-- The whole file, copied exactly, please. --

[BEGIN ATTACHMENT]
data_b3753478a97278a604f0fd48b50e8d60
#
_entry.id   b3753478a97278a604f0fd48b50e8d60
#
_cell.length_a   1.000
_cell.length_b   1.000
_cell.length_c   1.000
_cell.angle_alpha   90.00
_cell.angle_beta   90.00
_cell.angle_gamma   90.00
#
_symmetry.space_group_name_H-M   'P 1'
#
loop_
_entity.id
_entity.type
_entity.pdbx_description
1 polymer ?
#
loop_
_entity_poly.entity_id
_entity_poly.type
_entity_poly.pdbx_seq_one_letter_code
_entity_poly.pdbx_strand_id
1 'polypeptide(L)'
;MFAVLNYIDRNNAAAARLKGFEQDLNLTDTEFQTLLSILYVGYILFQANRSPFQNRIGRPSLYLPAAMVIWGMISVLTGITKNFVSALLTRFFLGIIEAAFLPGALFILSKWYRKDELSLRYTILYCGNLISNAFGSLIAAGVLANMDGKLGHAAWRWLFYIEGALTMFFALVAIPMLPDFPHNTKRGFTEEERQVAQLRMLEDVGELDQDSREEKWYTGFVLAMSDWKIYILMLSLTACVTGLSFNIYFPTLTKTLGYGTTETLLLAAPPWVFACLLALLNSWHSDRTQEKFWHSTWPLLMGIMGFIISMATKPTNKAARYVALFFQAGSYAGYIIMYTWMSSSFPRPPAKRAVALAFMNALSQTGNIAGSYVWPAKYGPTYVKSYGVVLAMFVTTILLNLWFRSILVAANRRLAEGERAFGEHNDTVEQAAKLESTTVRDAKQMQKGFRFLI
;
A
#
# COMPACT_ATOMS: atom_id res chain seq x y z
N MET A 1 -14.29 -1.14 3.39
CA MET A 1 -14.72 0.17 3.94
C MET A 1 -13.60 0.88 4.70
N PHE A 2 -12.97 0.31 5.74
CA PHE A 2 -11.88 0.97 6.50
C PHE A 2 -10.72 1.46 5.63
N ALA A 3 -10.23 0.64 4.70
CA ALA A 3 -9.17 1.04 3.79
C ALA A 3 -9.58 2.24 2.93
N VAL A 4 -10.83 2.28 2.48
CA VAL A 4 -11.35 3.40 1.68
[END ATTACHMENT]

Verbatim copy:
data_b3753478a97278a604f0fd48b50e8d60
#
_entry.id   b3753478a97278a604f0fd48b50e8d60
#
_cell.length_a   1.000
_cell.length_b   1.000
_cell.length_c   1.000
_cell.angle_alpha   90.00
_cell.angle_beta   90.00
_cell.angle_gamma   90.00
#
_symmetry.space_group_name_H-M   'P 1'
#
loop_
_entity.id
_entity.type
_entity.pdbx_description
1 polymer ?
#
loop_
_entity_poly.entity_id
_entity_poly.type
_entity_poly.pdbx_seq_one_letter_code
_entity_poly.pdbx_strand_id
1 'polypeptide(L)'
;MFAVLNYIDRNNAAAARLKGFEQDLNLTDTEFQTLLSILYVGYILFQANRSPFQNRIGRPSLYLPAAMVIWGMISVLTGITKNFVSALLTRFFLGIIEAAFLPGALFILSKWYRKDELSLRYTILYCGNLISNAFGSLIAAGVLANMDGKLGHAAWRWLFYIEGALTMFFALVAIPMLPDFPHNTKRGFTEEERQVAQLRMLEDVGELDQDSREEKWYTGFVLAMSDWKIYILMLSLTACVTGLSFNIYFPTLTKTLGYGTTETLLLAAPPWVFACLLALLNSWHSDRTQEKFWHSTWPLLMGIMGFIISMATKPTNKAARYVALFFQAGSYAGYIIMYTWMSSSFPRPPAKRAVALAFMNALSQTGNIAGSYVWPAKYGPTYVKSYGVVLAMFVTTILLNLWFRSILVAANRRLAEGERAFGEHNDTVEQAAKLESTTVRDAKQMQKGFRFLI
;
A
#
# COMPACT_ATOMS: atom_id res chain seq x y z
N MET A 1 -14.29 -1.14 3.39
CA MET A 1 -14.72 0.17 3.94
C MET A 1 -13.60 0.88 4.70
N PHE A 2 -12.97 0.31 5.74
CA PHE A 2 -11.88 0.97 6.50
C PHE A 2 -10.72 1.46 5.63
N ALA A 3 -10.23 0.64 4.70
CA ALA A 3 -9.17 1.04 3.79
C ALA A 3 -9.58 2.24 2.93
N VAL A 4 -10.83 2.28 2.48
CA VAL A 4 -11.35 3.40 1.68